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PGA Tour’s hardline LIV Golf stance being put to test

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The PGA Tour has a tee time.

That time is now.

After the considerable and growing noise that the Greg Norman-led LIV Golf International Series has been making as it prepares to begin its first tournament, Thursday outside of London, the silence coming from the PGA Tour is deafening.

Envelopes are being pushed by players. And the PGA Tour, so far, has stood by and watched in silence – although sources have told The Post that disciplinary action could be announced as soon as Thursday by the PGA Tour.

Dustin Johnson, who publicly pledged his allegiance to the PGA Tour in February, was the first big domino to fall when he signed a contract with LIV Golf for a reported $ 125 million last week.

Then came Phil Mickelson, who inked for a reported $ 200 million on Monday. Both Mickelson and Johnson are in the LIV field this week.

Bryson DeChambeau and Patrick Reed reportedly also will be making the jump, as first reported Wednesday by the United Kingdom newspaper The Telegraph, but they probably won’t play until the second event, at Pumpkin Ridge outside Portland, Ore., From June 30-July 2. Sources told The Post that DeChambeau signed for $ 100 million.

Jay Monahan and Greg Norman
Jay Monahan and Greg Norman
AP; Reuters

A source familiar with the negotiations told The Post earlier this week that LIV Golf is “very close” to completing a deal with Rickie Fowler. The more top players follow Mickelson, Johnson, DeChambeau, Reed and others to a place the PGA Tour considers the dark side, the more it makes you wonder how many more will follow.

Because there will be more.

And the more players that make the move the more it becomes clear that commissioner Jay Monahan and the powers at the PGA Tour, who are all undoubtedly plotting their next step, are going to have to soften the hard-line stance against players jumping to LIV Golf.

Monahan has been very public and very assertive about his stance against players who opt to play in the Saudi-backed venture, threatening sanctions against them, though not specifying what those sanctions will be.

There’s a belief all that Monahan has been waiting for players to actually tee it up in an LIV Golf event before he dishes out punishment. Some burning questions await when and if the PGA Tour does punish players.

First: What will the sanctions be?

Second, Will the Tour, which as a policy (a foolish one at that) doesn’t publicly announce player fines or suspensions, announce the sanctions?

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Third (and most importantly): Does the PGA Tour have the legal right to punish – and possibly banish – players if they’re considered independent contractors?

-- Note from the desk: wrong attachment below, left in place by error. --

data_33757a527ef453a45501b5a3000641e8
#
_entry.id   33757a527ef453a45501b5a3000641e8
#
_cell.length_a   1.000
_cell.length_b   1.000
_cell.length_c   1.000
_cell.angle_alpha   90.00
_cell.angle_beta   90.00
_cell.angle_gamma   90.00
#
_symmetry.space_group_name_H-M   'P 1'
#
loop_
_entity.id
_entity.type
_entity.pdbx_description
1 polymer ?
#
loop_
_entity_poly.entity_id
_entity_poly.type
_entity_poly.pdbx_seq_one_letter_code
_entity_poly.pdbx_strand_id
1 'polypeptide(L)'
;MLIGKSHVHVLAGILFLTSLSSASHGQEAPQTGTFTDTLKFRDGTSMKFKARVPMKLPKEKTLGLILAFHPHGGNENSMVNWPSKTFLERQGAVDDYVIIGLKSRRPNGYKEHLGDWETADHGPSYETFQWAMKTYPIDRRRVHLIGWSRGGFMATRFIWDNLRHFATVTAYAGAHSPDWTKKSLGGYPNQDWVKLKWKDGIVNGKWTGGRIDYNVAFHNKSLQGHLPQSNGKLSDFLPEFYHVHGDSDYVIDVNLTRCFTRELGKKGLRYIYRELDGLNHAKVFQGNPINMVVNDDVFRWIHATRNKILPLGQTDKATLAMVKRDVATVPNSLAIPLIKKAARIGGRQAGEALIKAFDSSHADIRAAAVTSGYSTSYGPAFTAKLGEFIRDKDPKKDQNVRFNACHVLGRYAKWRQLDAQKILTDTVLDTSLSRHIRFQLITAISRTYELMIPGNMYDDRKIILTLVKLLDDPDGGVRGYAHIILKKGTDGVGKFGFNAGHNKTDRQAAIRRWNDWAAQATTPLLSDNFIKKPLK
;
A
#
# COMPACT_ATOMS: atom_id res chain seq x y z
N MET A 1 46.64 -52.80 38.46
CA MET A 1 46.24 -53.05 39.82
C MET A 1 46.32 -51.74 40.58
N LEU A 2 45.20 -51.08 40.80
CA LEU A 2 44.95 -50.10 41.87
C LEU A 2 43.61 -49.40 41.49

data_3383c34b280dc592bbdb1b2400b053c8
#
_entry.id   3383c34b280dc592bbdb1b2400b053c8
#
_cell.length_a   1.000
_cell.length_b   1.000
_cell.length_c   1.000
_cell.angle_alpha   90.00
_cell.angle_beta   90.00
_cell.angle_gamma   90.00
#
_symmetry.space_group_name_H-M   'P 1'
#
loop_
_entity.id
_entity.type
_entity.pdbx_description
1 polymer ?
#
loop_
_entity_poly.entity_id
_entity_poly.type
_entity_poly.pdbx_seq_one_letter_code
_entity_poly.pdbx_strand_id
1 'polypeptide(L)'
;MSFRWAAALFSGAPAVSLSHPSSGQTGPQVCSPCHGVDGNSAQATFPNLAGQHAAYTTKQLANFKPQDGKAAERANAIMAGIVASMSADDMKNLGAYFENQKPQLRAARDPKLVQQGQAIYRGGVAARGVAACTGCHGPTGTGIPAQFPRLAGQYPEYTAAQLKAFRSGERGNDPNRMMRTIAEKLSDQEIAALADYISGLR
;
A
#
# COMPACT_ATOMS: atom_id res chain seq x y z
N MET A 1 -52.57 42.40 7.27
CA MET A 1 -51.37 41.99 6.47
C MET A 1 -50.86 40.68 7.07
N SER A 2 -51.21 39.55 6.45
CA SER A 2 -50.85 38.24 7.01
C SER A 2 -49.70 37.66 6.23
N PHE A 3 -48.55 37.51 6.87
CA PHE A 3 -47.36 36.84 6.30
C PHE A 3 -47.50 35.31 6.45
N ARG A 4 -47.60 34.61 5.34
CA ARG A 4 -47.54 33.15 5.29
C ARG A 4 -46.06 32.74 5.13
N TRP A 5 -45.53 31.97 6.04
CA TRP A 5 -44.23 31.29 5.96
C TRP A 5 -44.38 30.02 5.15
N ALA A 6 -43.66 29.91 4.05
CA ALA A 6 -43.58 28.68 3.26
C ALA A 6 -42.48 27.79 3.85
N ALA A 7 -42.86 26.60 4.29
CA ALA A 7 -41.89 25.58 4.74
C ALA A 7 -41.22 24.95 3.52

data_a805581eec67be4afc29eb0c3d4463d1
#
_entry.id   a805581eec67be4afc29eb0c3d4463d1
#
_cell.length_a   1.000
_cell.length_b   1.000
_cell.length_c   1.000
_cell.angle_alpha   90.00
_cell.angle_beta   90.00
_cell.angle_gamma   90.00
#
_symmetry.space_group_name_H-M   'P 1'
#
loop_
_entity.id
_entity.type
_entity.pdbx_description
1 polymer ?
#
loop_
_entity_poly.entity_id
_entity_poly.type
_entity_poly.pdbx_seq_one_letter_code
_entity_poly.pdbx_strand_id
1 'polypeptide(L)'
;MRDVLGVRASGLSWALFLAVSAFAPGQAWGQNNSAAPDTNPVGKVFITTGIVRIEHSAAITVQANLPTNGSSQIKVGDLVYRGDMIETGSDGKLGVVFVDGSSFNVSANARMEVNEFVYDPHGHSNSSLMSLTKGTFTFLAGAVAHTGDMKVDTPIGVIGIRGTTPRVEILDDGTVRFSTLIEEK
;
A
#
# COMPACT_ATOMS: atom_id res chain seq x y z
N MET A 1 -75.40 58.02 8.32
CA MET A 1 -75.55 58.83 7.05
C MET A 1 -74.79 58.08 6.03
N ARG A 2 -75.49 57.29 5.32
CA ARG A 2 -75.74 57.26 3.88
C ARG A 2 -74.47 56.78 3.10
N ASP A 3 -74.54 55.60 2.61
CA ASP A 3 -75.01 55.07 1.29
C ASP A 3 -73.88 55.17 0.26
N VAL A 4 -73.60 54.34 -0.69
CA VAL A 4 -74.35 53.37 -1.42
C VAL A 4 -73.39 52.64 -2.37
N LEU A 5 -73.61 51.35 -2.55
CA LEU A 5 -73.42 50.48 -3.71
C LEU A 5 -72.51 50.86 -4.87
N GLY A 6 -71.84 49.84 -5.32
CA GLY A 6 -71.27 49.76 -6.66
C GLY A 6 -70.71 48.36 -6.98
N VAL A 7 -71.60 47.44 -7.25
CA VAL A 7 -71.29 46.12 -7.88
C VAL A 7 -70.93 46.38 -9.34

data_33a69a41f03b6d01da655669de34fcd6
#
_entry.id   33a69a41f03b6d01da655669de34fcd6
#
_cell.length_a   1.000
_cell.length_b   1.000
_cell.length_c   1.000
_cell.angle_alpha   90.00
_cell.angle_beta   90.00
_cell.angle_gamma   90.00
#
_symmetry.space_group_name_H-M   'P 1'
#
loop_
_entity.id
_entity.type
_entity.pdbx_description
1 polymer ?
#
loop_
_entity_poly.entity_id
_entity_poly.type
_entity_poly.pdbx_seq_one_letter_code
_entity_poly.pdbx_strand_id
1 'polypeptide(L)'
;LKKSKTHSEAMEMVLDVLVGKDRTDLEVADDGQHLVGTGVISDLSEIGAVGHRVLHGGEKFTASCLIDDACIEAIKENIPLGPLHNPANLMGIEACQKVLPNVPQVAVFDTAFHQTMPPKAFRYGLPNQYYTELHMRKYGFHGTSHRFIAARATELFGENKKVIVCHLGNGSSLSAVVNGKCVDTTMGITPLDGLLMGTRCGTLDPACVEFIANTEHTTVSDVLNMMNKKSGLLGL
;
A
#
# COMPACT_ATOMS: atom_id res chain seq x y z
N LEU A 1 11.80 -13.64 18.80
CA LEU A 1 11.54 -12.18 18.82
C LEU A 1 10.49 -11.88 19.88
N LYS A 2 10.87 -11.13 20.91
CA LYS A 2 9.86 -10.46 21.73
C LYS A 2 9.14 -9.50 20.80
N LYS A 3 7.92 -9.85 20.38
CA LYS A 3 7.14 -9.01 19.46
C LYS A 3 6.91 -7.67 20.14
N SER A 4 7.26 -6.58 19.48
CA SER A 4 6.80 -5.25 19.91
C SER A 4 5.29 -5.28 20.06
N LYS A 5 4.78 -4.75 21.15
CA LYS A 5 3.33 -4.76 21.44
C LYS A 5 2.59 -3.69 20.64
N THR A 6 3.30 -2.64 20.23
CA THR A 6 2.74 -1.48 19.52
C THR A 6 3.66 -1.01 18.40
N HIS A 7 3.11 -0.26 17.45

The Norman-led LIV group believes it has the answer to that third question, and that the answer is a resounding “no.”

Last fall, at an LIV Golf summit hosted by Norman in Manhattan, I was among a small group of journalists invited to listen to Norman and other key figures involved with LIV Golf. They presented a detailed look at what their plan was for the tournaments and teams as they prepared to launch.

After the meeting, we convened for dinner at a midtown restaurant and I sat across the table from Norman and LIV Golf’s chief attorney, who spoke with absolute certainty that the PGA Tour would not have a leg to stand on in court to prevent players from competing on another tour or to ban them from its tour.

An interesting and ironic element to this story is the fact that years ago, over time, the PGA Tour essentially gutted what was called the European Tour and is now named the DP World Tour.

Because the PGA Tour offered the largest purses and the most prestige and had tournaments that treated the players like royalty, the best players from the European Tour migrated to the United States to play on the PGA Tour.

That significantly weakened the European Tour to the point at which the two tours have since aligned in business – mostly because the DP World Tour needs the PGA Tour.

The obvious negative to this tug-of-war is the division of top players that’s taking place. But the PGA Tour can put an end to that division by not banning the players who opt to play LIV Golf events and allowing the independent contractors to play where they want to play.

There’s a notion that Mickelson, Johnson, DeChambeau and the players who’ve signed on to play LIV Golf events no longer want to be a part of the PGA Tour, but that’s not the case at all. Many have simply made the assumption that they’re no longer welcome to play on the PGA Tour because of the public stance Monahan has presented.

For the good of golf – and isn’t that all of these governing bodies are constantly pushing on us? – it’s time we hear from the PGA Tour. That time appears to be Thursday.

Hopefully, the PGA Tour isn’t late for its tee time.

– Brian Wacker contributed to this report

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